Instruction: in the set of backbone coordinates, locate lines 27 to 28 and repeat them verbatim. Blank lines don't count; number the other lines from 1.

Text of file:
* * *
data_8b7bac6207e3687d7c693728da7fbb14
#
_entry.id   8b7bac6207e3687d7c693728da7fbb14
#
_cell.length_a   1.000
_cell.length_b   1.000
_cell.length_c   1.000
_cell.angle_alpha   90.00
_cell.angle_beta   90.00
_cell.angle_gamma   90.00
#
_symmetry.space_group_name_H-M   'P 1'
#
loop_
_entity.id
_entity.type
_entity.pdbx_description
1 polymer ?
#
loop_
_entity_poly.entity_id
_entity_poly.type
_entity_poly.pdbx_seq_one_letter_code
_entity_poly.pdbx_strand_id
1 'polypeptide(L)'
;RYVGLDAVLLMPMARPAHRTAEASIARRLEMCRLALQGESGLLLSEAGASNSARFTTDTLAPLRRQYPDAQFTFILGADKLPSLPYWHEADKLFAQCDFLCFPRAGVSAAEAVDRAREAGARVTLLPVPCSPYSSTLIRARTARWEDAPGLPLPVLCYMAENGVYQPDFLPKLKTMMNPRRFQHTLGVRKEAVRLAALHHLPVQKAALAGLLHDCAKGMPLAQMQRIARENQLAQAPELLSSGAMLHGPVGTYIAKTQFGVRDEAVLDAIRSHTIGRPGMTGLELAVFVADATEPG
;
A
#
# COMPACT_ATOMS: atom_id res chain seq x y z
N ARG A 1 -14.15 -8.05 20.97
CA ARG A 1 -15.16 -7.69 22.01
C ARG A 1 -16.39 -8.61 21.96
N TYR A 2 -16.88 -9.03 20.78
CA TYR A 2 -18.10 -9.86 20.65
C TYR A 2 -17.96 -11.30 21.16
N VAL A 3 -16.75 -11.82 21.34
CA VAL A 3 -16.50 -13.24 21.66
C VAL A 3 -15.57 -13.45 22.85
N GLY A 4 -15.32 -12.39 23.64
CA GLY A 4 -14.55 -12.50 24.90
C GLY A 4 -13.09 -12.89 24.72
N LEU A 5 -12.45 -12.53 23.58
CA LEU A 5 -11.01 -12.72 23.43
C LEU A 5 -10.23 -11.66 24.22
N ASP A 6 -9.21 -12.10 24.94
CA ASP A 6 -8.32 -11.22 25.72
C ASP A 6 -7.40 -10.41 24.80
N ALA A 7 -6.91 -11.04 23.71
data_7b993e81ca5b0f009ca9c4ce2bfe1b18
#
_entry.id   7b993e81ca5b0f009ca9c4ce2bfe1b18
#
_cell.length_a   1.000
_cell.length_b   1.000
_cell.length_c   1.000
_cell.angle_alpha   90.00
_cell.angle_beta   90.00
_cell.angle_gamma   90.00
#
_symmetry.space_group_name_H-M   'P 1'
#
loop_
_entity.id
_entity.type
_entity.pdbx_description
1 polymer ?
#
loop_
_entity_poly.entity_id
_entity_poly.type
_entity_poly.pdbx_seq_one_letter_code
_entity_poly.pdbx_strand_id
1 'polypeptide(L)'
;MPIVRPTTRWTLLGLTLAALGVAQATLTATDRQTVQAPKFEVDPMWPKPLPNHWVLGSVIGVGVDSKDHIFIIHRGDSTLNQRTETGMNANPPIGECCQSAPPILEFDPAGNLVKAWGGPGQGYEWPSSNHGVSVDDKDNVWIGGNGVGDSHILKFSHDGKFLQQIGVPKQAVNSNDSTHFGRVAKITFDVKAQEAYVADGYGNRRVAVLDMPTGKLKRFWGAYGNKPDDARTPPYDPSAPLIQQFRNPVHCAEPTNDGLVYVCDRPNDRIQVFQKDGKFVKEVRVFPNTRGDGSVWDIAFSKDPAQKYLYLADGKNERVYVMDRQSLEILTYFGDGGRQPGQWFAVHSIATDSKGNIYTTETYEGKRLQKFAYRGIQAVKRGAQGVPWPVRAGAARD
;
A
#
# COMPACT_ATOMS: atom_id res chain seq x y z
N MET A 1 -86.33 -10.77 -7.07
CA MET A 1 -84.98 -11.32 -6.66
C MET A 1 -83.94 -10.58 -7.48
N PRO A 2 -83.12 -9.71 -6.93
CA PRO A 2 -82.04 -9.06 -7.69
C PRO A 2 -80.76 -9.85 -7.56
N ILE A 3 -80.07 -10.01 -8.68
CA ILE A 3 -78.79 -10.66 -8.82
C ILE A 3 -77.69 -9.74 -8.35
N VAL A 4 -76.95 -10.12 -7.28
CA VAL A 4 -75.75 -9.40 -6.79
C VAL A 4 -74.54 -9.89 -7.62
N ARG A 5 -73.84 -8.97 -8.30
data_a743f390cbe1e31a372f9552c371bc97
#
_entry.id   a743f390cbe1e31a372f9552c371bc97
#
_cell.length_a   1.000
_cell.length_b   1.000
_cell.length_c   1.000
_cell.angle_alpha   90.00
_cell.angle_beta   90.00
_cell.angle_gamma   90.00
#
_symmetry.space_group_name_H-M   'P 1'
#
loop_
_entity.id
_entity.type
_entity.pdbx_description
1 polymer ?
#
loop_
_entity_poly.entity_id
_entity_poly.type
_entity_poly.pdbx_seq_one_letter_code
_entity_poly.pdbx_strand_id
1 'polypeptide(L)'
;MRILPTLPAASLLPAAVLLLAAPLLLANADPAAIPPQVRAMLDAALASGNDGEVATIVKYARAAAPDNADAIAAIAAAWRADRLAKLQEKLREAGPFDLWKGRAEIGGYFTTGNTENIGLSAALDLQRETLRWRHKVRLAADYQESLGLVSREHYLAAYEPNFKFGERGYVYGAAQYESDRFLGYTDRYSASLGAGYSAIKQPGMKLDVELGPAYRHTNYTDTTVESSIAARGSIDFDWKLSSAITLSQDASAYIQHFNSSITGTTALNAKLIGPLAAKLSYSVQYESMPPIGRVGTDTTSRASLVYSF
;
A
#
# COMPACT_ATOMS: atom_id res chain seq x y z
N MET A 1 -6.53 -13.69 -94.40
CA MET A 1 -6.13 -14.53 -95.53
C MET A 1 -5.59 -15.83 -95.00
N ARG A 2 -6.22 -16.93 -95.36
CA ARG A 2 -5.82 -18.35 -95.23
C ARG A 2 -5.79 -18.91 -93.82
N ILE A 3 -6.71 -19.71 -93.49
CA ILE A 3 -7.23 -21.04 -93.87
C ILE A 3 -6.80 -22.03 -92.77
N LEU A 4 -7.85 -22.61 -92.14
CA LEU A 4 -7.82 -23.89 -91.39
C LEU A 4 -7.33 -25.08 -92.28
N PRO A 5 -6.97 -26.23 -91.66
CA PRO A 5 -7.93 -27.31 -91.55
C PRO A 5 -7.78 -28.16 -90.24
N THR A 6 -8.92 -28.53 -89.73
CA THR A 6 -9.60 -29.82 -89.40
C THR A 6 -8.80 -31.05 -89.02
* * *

;
A